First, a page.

Tonight, a friend and I took our second trip to Gioia. I had last gone in August/September, and was looking forward to this trip, despite being somewhat pizza'd out lately (due to an excess of Cheese Board), and despite a lackluster experience last time.
Last time, I had a slice of the mushroom (cremini) pie, as well as either the pepperoni or the cheese (I can't recall exactly). I remembered being unimpressed with the crust (far too soggy for most of the slice, until I got to the too-thick lip of the slice), but after hearing so many raves about Gioia I decided to make a go of it again.
This time, I made sure to arrive at a time when I figured turnover would be fastest - around 7 pm. Sure enough, there was a fairly quick turnover at that point, and people were coming in and out picking up pies to go. Some were just hanging out at the counter and having a couple of slices. Will Gioia (the proprietor) was there, and I thought that would be an especially good pizza omen.
Will and the other guy working the counter were as nice as can be - when I inquired about which pizzas had most recently come out of the oven, Will pointed toward the pepperoni, but directed me toward the broccoli rabe and fresh ricotta pizza (no tomatoes), telling me that it was the first time they had ever made such a pie. Very well; I like broccoli rabe on my pizza, so I ordered a slice. My friend ordered three slices: the spicy anchovy, the pepperoni, and the mushroom. Will then popped all four slices in the oven. Although it is my habit to order slices "well done," I wanted to see how the owner himself would reheat my pizza, given no special instructions.
I'm glad I didn't ask for my slice of broccoli rabe to be heated until "well done," because the crust was pretty crisp in spots. The slice was fine - not great. I was surprised to find it to be rather bland. The crust was unexceptional - bland (does it need more salt?), soggy and floppy in places with the exception of the lip of the pie, which was far too thick for a New York-style slice. The crust on the lip was also too crackery-crisp. In fact, it was probably as thick as the lip of the pies at North Beach Pizza, which of course is essentially a California-style slice.
I also sneaked bites of all three of my friend's pizzas - all soggy, greasy, and weighed down by the cheese and toppings. It seemed as though the dough, while stretched impressively superthin, was probably waterlogged from the tomato sauce, olive oil, and cheese on my friend's slices. His three slices were exactly how I remembered the two tomato-based slices that I had eaten the last time I went to Gioia in August/September. I was beginning to appreciate my "white" pie's lack of sauce.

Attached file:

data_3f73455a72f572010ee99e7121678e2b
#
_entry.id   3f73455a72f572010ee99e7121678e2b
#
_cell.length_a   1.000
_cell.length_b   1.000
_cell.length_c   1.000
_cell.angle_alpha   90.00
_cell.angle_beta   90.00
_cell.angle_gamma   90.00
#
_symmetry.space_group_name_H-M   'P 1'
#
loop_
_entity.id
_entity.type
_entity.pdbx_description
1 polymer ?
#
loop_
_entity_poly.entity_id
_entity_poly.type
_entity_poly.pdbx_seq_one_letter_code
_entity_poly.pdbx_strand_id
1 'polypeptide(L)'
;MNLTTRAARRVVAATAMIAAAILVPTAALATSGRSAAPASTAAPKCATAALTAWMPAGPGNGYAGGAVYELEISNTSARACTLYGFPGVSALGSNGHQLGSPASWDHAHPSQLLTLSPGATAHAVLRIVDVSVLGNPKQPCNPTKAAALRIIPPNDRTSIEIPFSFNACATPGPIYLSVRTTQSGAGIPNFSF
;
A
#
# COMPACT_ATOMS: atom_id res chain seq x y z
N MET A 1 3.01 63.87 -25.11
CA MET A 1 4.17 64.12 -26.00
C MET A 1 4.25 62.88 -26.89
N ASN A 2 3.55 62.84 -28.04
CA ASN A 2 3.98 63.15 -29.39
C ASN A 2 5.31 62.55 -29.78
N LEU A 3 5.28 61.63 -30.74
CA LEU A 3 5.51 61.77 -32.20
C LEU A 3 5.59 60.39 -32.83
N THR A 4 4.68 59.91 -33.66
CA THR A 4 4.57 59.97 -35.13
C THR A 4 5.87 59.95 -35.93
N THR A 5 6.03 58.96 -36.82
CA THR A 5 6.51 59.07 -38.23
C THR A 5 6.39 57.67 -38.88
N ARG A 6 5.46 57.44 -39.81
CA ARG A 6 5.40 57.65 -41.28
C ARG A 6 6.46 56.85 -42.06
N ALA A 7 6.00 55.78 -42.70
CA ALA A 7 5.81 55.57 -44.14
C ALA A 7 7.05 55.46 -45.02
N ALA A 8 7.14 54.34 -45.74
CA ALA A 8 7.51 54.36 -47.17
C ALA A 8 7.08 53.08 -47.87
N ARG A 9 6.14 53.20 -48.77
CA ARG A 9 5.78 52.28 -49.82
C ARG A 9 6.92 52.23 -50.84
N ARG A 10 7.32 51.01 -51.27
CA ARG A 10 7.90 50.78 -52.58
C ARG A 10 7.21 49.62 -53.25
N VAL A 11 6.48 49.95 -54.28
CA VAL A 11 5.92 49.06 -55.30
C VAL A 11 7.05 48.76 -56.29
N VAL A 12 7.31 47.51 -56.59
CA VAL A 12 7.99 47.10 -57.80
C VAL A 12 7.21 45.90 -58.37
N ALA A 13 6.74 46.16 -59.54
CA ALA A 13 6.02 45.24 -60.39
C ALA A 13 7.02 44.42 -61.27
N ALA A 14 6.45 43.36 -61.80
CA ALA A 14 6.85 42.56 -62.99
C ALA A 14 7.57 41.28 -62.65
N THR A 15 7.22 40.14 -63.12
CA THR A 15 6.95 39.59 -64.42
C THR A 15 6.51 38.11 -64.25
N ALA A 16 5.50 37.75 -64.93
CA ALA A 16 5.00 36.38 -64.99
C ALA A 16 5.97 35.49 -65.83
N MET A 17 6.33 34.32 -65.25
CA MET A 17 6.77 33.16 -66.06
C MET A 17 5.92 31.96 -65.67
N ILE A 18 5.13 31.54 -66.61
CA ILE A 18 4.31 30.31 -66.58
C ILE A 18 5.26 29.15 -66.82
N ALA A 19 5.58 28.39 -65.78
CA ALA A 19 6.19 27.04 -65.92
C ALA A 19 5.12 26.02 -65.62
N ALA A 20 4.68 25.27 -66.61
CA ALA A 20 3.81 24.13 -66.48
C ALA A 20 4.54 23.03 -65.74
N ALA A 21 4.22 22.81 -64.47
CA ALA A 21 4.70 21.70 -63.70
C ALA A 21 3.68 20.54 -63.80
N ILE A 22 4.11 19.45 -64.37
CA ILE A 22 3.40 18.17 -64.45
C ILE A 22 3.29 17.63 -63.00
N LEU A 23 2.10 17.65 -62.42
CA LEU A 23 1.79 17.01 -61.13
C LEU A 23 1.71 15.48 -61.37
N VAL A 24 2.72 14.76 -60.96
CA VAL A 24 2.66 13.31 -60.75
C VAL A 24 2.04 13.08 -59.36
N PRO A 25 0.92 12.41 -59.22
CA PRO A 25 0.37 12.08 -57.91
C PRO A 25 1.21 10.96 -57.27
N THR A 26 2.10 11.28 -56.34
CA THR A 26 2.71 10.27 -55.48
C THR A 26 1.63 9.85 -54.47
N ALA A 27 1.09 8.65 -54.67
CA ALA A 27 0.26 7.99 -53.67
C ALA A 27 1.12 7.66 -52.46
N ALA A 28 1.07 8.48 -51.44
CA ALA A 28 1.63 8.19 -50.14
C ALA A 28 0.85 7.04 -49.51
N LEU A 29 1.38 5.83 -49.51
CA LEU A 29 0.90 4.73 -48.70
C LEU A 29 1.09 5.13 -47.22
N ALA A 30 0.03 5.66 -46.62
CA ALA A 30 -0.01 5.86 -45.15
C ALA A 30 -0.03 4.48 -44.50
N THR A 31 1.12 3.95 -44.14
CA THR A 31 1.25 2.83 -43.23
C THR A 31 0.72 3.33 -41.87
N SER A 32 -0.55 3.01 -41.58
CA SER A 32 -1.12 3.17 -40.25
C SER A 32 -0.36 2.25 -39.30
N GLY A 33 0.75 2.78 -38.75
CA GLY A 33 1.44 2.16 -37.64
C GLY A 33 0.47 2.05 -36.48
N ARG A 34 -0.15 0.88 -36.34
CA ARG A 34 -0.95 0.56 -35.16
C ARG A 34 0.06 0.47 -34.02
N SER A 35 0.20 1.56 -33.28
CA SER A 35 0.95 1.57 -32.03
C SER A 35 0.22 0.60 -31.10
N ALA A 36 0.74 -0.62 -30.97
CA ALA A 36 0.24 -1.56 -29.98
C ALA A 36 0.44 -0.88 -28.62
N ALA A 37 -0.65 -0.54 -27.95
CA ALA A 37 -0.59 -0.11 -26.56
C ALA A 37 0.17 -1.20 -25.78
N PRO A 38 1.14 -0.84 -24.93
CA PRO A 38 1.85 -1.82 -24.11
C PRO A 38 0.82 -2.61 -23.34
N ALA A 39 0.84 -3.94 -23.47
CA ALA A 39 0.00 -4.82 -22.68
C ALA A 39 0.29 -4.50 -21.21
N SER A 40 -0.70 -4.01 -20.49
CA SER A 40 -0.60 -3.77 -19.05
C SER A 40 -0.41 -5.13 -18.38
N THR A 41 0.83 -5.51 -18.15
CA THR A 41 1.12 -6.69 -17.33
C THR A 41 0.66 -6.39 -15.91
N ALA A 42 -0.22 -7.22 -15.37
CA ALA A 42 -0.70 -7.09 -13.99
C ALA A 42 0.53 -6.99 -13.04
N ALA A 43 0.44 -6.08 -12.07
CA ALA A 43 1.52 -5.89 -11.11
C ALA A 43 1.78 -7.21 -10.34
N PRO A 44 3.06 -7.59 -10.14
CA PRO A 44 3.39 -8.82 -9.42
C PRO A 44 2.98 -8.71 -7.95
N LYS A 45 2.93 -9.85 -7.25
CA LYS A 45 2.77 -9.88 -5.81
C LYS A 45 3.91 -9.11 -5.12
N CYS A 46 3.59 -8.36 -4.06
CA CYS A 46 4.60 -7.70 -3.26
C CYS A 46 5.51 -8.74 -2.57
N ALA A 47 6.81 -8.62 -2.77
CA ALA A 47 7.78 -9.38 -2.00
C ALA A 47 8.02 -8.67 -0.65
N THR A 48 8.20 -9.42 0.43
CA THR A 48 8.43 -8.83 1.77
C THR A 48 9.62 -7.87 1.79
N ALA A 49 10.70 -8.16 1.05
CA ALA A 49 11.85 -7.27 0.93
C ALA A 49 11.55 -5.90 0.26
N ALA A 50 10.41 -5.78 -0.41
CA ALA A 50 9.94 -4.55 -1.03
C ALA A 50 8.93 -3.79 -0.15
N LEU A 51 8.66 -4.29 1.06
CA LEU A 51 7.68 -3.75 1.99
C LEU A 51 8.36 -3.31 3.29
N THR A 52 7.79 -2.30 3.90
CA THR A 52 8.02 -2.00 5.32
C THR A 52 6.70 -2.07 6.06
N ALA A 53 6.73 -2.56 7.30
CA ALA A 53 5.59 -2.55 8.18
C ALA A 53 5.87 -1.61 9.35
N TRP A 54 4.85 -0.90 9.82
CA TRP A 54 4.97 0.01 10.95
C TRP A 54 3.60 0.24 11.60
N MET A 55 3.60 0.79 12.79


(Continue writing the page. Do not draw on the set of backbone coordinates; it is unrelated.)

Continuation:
As I finished my first slice, out of the corner of my eye I saw Will/his partner pull another pie out of the oven. When I inquired about the pie, Will's partner explained that it was a sausage/tomato-sauced/cheese pie, it was something that they rarely made due to its simplicity, but they would be selling it that night. As they joked, Will's partner sliced the pizza, and Will slid a slice of it onto a plate for himself before calling it a day. Well, I figured that since (1) it was such a fresh pie, and (2) it was good enough for Will himself to eat, that I would have to try a slice. After all, this should represent the best of the oven, right?
I will say this about the sausage slice - I could taste the high quality of the ingredients at Gioia. But in its execution, the pizza was, unfortunately, oily and soggy, similar to the other tomato-based slices I'd had at Gioia before, but perhaps even more so. My slice was as fresh from the oven as a slice COULD be, and yet instead of being crisp and toothsome (not to mention foldable), as a New York slice should be, the ratio of cheese to dough was off (too much cheese), and consequently the olive oil, cheese, and toppings slid around on my waxed paper, independent of the crust. The sausage was toothsome and delicious - but the crust was, sadly, all wrong. I also didn't really like the balance of flavors from the cheese/tomato sauce, but the crust was the main problem. When I got to the lip of the slice, I experienced the same problem as before - it was too thick.
I really want to like Gioia. I appreciate the concept, and I think it's a great addition to Berkeley's pizza scene. In fact, my friend adores it for the pepperoni alone - he acknowledged that the crust wasn't the greatest, but for him, the quality of the pepperoni is what makes a slice of pizza. The little restaurant is cozy and attractive, Will and the counterguys are awfully nice, and the topping ingredients are top-notch. But as long as Pie in the Sky and Arinell's (cheese slice, reheated "extra dark") are still around, I don't think I can justify going to Gioia anymore.
So what does it take to get a properly crisp-yet-tender, non-soggy slice at Gioia?
1586 Hopkins St